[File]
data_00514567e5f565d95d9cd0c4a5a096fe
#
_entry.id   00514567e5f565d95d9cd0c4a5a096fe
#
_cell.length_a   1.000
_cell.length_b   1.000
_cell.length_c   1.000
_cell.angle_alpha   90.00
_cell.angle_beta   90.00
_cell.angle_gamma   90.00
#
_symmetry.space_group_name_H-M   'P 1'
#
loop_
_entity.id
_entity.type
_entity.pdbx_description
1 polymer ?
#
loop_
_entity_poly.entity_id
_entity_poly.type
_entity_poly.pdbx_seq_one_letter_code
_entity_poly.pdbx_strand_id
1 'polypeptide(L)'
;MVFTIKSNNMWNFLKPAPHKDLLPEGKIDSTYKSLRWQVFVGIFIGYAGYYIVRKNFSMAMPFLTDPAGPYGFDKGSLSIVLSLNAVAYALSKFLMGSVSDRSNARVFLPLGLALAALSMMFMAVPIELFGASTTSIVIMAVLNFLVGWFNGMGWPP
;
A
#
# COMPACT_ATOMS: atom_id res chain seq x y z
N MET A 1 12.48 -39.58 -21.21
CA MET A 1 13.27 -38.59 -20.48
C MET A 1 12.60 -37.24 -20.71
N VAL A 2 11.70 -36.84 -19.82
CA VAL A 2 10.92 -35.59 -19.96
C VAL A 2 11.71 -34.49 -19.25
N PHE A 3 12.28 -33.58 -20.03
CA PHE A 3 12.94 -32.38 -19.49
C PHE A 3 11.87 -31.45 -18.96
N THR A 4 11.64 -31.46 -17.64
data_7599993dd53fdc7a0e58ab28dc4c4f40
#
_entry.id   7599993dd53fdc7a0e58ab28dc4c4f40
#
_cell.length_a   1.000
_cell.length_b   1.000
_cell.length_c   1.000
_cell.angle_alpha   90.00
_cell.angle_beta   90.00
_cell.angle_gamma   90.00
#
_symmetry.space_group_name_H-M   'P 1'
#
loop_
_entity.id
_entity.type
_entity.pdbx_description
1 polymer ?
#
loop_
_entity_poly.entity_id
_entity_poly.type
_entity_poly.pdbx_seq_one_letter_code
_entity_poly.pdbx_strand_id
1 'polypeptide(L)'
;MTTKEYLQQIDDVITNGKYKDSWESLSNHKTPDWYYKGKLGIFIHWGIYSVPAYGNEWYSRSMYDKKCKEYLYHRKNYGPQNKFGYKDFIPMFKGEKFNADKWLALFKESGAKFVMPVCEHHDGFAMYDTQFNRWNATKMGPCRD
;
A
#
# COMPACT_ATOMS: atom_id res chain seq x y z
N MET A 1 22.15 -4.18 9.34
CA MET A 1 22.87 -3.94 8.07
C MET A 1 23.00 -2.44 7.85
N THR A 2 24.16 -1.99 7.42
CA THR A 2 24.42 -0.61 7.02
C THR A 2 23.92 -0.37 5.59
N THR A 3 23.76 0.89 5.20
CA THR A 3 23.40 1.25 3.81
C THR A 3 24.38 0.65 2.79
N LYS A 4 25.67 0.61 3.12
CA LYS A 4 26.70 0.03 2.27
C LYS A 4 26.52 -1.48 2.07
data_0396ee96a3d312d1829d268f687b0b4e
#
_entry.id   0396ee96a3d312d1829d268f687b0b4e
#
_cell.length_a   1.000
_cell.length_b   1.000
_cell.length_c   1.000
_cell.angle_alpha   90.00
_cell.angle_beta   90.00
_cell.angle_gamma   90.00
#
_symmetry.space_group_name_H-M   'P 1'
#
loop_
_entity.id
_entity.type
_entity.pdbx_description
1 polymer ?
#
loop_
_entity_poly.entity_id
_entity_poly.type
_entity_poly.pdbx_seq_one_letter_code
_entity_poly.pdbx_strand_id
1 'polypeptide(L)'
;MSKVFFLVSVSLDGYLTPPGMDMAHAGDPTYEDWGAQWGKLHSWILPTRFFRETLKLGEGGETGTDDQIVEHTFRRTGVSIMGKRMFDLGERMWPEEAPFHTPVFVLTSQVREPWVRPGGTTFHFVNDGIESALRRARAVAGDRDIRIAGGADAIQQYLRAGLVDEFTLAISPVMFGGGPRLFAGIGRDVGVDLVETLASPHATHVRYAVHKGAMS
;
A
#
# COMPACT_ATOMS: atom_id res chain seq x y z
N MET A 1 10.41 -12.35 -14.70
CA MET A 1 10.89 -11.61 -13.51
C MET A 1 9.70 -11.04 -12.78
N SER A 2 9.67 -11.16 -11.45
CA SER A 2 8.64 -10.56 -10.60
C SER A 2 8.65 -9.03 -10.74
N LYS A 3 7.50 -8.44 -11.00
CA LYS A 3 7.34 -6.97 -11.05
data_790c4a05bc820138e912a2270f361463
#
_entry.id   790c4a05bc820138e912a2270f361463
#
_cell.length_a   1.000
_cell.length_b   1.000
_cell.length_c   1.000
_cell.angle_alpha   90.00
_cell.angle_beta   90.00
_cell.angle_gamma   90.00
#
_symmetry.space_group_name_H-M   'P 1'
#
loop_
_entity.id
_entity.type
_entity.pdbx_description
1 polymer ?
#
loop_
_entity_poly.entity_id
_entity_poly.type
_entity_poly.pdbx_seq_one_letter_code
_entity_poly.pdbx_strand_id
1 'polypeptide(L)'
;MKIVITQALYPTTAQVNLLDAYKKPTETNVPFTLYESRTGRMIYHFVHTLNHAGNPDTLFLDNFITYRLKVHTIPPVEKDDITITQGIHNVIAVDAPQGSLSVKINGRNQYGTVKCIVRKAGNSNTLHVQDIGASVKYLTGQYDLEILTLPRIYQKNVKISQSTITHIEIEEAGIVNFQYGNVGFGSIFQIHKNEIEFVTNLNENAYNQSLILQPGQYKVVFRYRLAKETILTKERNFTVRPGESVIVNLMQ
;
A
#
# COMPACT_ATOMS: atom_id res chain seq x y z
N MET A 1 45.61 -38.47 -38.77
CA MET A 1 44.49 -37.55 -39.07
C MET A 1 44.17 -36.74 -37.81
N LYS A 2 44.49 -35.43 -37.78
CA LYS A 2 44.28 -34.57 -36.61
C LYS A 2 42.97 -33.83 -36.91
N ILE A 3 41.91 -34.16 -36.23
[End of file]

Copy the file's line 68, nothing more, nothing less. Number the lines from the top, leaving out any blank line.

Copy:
A